“Black Lives Matter can’t be an utopia, it must be a fact.”
While I found myself trying to explain gender equality and the lack of it to someone who does not live personally this issue on its own skin I ran into a comment of a black woman, and in that moment I realized that all that rage I was feeling from being misunderstood trying to talk about such a huge clear privilege in our society must have felt double to that woman and many others, who besides the obvious gender issue in our society, must constantly live trough the huge issue we face with racism.
In time we thought about how we could use our platform Mulieris using and transforming our privilege by creating a space where we could gather and discuss what it means to be a woman of color in our country. So, on December 2019 we gathered a group of black women with various backgrounds to discuss how to talk about this topic together, clearly and respectfully.
What came out from our meeting was an exchange of experiences and sensations, many
of which as a white person or white passing I never had to go through. It was an acknowledging of our privilege and a commitment to change things together.
That day we started working on an editorial for our printed magazine, that will continue in
the future online as well, focusing on different stories from each of those girls we managed to meet (no spoilers on the editorial that’s gonna come out soon).
All of this brought us to make this article about BLM protests and racism in the world the first article we post in our online platform, as a promise and first step to the commitment we made that day.
We shared our platform with 8 women around the world taking parts to BLM protests by asking them how these are affecting their specific cities and themselves:
“I’m tired, i can’t go on like this, I’m Tired” screams a girl on the microphone.
It’s June 6th 2020 and even Bologna protests in the name of the BLM movement and against each form of racism.
As a photographer and member of the Mulieris Team I decided to document closely what’s happening.
People share their stories, and there are so many, there’s some who have been in Italy for a short time and read their speeches on their phones trying to use the right words, some who, on the other hand, were born in Italy and have been living here for a long time.
All gathered together to be each other’s strength in order to share the pain of the friends they lost at sea, the ones gone while working, fighting non-regularized jobs, residence permits that keep getting delayed, the pain of growing up in a country they often don’t identify with and where they don’t get enough if not any recognition.
What does it feel like to experience racism on my own skin? What does it mean to grow up with a skin color that’s not white?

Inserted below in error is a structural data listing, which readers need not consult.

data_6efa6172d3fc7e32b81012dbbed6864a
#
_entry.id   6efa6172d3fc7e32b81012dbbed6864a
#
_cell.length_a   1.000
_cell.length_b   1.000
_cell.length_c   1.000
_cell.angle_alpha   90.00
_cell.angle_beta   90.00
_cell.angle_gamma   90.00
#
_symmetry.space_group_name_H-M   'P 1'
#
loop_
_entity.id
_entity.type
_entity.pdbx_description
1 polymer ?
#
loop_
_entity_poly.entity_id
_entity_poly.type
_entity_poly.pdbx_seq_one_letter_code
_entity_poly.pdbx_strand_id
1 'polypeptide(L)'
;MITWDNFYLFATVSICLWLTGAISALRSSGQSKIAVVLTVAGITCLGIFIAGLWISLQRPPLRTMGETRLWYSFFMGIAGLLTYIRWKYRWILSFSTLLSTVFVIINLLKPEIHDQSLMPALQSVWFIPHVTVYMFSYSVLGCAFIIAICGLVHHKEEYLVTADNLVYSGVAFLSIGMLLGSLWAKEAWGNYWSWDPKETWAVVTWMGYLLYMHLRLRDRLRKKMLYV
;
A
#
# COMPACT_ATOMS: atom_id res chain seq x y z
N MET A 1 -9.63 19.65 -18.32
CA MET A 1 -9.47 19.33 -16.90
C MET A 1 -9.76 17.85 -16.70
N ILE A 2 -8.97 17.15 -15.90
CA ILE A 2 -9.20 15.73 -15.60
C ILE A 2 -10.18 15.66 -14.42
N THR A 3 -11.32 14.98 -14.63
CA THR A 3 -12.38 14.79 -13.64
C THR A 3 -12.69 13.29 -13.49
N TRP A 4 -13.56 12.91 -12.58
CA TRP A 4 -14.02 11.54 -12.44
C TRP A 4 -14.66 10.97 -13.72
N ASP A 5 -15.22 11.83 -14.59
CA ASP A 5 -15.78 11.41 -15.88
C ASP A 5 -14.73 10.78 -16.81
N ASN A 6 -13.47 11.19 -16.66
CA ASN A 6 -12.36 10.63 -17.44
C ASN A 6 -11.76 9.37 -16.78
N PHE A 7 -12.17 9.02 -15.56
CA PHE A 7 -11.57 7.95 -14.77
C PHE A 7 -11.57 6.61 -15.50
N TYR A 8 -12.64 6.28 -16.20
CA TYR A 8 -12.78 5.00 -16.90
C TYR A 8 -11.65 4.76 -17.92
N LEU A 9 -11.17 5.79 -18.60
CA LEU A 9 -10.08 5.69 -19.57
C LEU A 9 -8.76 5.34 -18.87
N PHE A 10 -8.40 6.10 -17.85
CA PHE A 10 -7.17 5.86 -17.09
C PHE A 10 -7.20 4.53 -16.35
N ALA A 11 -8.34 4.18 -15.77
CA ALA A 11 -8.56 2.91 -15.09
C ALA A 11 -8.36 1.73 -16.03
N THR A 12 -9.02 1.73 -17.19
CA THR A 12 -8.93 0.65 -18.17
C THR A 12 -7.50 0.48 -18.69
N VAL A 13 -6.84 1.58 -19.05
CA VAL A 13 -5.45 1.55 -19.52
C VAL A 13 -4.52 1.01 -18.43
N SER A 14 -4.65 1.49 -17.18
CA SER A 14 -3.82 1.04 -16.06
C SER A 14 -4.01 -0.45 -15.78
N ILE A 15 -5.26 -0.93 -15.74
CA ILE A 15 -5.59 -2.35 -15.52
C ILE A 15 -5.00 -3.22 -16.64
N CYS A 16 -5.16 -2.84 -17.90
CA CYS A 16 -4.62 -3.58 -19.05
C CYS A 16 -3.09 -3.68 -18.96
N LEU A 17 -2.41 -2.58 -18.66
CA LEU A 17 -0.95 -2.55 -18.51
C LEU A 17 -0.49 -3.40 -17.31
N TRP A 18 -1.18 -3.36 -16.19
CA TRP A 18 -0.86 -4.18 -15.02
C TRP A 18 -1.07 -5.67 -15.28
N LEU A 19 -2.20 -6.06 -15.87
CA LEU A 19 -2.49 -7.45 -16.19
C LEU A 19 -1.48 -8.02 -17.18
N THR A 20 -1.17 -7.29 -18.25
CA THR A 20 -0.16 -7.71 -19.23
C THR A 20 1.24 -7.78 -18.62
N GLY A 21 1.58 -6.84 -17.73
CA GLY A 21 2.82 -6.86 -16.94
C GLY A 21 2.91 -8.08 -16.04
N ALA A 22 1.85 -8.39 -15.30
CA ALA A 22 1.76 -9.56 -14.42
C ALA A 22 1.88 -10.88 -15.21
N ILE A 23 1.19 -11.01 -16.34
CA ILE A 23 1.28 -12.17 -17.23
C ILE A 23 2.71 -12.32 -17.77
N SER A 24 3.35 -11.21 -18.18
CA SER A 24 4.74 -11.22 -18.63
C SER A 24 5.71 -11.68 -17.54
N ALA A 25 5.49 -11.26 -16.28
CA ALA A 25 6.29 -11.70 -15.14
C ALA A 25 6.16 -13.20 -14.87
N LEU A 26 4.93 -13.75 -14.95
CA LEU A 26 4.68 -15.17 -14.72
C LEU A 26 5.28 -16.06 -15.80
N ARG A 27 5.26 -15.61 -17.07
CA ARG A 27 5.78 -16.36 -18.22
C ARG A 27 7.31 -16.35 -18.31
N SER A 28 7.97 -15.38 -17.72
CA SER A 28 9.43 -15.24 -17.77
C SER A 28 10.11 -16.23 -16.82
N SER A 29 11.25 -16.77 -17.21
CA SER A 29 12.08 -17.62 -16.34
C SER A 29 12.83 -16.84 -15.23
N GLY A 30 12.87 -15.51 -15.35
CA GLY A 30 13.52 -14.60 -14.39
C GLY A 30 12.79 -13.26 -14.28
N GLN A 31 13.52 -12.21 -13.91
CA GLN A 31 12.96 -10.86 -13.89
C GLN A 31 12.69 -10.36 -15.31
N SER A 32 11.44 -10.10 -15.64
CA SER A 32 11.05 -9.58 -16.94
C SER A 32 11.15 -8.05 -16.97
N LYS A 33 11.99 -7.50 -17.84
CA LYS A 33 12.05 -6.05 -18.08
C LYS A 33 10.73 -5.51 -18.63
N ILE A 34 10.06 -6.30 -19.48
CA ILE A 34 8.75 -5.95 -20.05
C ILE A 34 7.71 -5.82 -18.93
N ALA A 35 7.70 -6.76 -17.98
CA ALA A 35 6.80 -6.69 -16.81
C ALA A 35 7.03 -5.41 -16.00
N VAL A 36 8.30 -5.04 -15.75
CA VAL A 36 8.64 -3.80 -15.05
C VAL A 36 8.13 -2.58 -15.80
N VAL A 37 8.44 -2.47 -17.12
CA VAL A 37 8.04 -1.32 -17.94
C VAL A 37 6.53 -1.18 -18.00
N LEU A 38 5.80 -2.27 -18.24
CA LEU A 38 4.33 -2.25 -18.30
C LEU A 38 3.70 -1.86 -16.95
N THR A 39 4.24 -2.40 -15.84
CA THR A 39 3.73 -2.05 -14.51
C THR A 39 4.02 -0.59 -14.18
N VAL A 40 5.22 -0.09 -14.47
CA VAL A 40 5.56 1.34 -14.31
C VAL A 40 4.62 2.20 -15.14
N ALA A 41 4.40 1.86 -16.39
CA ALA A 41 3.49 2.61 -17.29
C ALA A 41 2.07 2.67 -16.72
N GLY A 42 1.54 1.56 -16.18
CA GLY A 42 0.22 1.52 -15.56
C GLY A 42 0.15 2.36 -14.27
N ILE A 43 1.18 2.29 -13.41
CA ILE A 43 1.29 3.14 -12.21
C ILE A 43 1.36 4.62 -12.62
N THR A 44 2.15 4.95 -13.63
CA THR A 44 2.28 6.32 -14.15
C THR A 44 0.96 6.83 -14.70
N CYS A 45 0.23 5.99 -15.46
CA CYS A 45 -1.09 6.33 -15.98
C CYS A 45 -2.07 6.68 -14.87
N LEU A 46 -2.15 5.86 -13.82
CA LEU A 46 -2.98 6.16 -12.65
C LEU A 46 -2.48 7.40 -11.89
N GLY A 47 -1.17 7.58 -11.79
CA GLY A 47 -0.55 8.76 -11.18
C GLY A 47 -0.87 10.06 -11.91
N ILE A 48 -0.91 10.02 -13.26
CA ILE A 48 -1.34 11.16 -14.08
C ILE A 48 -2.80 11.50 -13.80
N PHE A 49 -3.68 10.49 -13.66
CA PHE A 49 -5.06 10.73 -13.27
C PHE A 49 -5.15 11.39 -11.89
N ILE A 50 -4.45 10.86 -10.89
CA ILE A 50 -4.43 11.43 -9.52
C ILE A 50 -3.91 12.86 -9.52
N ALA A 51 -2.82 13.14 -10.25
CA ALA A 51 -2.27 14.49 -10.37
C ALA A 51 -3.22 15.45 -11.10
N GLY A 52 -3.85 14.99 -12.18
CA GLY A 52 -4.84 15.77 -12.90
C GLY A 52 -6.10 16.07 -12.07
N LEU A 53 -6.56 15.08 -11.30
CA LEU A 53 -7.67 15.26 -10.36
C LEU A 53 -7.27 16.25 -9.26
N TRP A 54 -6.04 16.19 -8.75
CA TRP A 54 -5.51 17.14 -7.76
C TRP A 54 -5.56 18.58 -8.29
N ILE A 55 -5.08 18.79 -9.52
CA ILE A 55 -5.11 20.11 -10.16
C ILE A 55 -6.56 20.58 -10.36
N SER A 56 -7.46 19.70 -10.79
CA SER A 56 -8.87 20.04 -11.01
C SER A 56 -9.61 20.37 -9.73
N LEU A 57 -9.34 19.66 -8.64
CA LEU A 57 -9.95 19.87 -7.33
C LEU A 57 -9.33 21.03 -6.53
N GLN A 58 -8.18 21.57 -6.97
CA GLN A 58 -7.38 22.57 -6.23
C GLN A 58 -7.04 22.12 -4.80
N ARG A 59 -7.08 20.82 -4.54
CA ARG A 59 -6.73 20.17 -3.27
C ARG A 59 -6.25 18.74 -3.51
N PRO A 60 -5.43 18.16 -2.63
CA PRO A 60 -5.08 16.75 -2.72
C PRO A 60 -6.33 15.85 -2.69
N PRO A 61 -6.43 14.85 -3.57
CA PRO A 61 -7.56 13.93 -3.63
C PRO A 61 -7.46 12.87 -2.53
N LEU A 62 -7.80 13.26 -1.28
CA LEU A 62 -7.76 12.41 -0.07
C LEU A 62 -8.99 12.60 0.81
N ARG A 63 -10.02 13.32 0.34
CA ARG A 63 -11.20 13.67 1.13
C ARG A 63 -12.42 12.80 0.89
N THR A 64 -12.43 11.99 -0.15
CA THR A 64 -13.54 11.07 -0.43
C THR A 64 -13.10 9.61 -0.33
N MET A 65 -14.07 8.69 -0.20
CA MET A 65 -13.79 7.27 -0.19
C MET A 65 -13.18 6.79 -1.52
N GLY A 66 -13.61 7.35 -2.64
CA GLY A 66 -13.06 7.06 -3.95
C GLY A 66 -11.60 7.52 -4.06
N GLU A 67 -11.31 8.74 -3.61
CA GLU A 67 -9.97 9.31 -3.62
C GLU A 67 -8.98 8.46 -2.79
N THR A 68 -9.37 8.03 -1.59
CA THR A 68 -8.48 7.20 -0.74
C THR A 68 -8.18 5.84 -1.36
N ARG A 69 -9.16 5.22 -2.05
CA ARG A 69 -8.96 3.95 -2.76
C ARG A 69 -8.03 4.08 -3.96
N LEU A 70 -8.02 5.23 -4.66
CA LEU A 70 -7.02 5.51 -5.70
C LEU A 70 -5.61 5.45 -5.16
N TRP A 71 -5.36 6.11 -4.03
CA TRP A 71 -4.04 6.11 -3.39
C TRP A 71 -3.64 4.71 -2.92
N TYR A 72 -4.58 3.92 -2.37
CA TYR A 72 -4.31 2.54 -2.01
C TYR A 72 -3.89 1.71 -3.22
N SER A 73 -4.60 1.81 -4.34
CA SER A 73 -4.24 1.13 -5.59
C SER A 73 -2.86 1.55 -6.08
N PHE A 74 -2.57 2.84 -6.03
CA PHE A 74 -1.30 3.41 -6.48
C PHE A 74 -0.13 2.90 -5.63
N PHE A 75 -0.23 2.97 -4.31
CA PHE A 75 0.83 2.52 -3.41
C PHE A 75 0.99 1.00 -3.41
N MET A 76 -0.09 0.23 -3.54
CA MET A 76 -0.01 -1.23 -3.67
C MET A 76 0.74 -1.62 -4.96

I don’t know and I’ll never know. I never felt “tired” of being white because I never carried the weight of the “wrong” color. Some people still claim we don’t carry a privilege, isn’t this enough of a privilege to you?!
This must be a moment of reflection towards every form of power and abuse of it.
I’d like to remember some of the people who have been victim of the police’s brutality in Italy as well: Carlo Giuliani, Federico Aldrovandi, Stefano Cucchi and many others.
I hope all the lives that have been taken away which nowadays don’t have a name or a face are not gone without making noise.
The Black Lives Matter protests in the US have sparked action within Australia and prompted an inward look into our own battle with systemic racism and police brutality with in the country, particularly toward *First Nations People. The mistreatment, racism and abuse of First Nations People in Australia is no new issue, it has been a pervasive injustice since the colonization of the country but the political unrest in the US has encouraged our own people to speak louder, be anti-racist and protest for change within society and Government.
Rallies to stop all black deaths in custody and vigils for George Floyd were held throughout Australia in major cities but the largest was held in Sydney, Saturday, June 6th, after a ban on the rally was overturned by The Supreme Court of New South Wales just 12 minutes before it was due to begin. About 20,000 people gathered for the protest organized by the Indigenous Social Justice Association, Anticolonial Asian Alliance and USYD Autonomous Collective Against Racism, which remained peaceful until police used pepper spray on a group of protestors in Central Station allegedly used to disperse the crowd. Accusations have been made that police were pushing protestors into the station but due to social distancing regulations Sydney Transport Staff allegedly attempted to limit the number of people in the station.
Social media has been inundated with content covering: police brutality, indigenous deaths in custody, racism, and information on how to use white privilege and be actively anti-racist.